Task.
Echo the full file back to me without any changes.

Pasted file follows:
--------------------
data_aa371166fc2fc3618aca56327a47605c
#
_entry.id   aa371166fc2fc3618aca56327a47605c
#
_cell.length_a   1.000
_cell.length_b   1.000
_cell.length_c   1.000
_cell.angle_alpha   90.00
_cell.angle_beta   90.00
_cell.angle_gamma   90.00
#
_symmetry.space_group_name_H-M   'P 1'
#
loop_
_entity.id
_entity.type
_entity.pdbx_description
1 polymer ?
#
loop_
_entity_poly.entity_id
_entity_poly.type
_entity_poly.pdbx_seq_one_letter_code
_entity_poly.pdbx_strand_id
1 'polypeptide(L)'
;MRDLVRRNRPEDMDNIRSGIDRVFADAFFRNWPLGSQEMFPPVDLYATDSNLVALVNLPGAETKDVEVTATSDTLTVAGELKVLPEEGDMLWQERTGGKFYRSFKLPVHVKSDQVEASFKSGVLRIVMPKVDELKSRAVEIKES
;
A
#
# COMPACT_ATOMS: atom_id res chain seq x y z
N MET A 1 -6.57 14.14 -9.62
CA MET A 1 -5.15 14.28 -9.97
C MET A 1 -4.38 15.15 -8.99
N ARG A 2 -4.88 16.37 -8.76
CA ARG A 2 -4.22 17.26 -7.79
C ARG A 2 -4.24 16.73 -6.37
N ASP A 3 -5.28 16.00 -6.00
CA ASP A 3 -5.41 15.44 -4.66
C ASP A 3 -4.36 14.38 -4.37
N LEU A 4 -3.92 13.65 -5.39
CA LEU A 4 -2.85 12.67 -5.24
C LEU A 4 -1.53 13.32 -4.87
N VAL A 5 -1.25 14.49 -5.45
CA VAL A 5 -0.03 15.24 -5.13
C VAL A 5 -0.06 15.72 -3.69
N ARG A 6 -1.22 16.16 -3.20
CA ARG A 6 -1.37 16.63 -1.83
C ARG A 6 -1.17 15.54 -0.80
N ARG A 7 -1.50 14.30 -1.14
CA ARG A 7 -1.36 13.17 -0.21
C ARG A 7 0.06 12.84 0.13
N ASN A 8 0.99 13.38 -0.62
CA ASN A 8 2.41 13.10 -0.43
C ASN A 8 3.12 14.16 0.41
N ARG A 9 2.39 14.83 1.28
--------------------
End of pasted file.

data_aa371166fc2fc3618aca56327a47605c
#
_entry.id   aa371166fc2fc3618aca56327a47605c
#
_cell.length_a   1.000
_cell.length_b   1.000
_cell.length_c   1.000
_cell.angle_alpha   90.00
_cell.angle_beta   90.00
_cell.angle_gamma   90.00
#
_symmetry.space_group_name_H-M   'P 1'
#
loop_
_entity.id
_entity.type
_entity.pdbx_description
1 polymer ?
#
loop_
_entity_poly.entity_id
_entity_poly.type
_entity_poly.pdbx_seq_one_letter_code
_entity_poly.pdbx_strand_id
1 'polypeptide(L)'
;MRDLVRRNRPEDMDNIRSGIDRVFADAFFRNWPLGSQEMFPPVDLYATDSNLVALVNLPGAETKDVEVTATSDTLTVAGELKVLPEEGDMLWQERTGGKFYRSFKLPVHVKSDQVEASFKSGVLRIVMPKVDELKSRAVEIKES
;
A
#
# COMPACT_ATOMS: atom_id res chain seq x y z
N MET A 1 -6.57 14.14 -9.62
CA MET A 1 -5.15 14.28 -9.97
C MET A 1 -4.38 15.15 -8.99
N ARG A 2 -4.88 16.37 -8.76
CA ARG A 2 -4.22 17.26 -7.79
C ARG A 2 -4.24 16.73 -6.37
N ASP A 3 -5.28 16.00 -6.00
CA ASP A 3 -5.41 15.44 -4.66
C ASP A 3 -4.36 14.38 -4.37
N LEU A 4 -3.92 13.65 -5.39
CA LEU A 4 -2.85 12.67 -5.24
C LEU A 4 -1.53 13.32 -4.87
N VAL A 5 -1.25 14.49 -5.45
CA VAL A 5 -0.03 15.24 -5.13
C VAL A 5 -0.06 15.72 -3.69
N ARG A 6 -1.22 16.16 -3.20
CA ARG A 6 -1.37 16.63 -1.83
C ARG A 6 -1.17 15.54 -0.80
N ARG A 7 -1.50 14.30 -1.14
CA ARG A 7 -1.36 13.17 -0.21
C ARG A 7 0.06 12.84 0.13
N ASN A 8 0.99 13.38 -0.62
CA ASN A 8 2.41 13.10 -0.43
C ASN A 8 3.12 14.16 0.41
N ARG A 9 2.39 14.83 1.28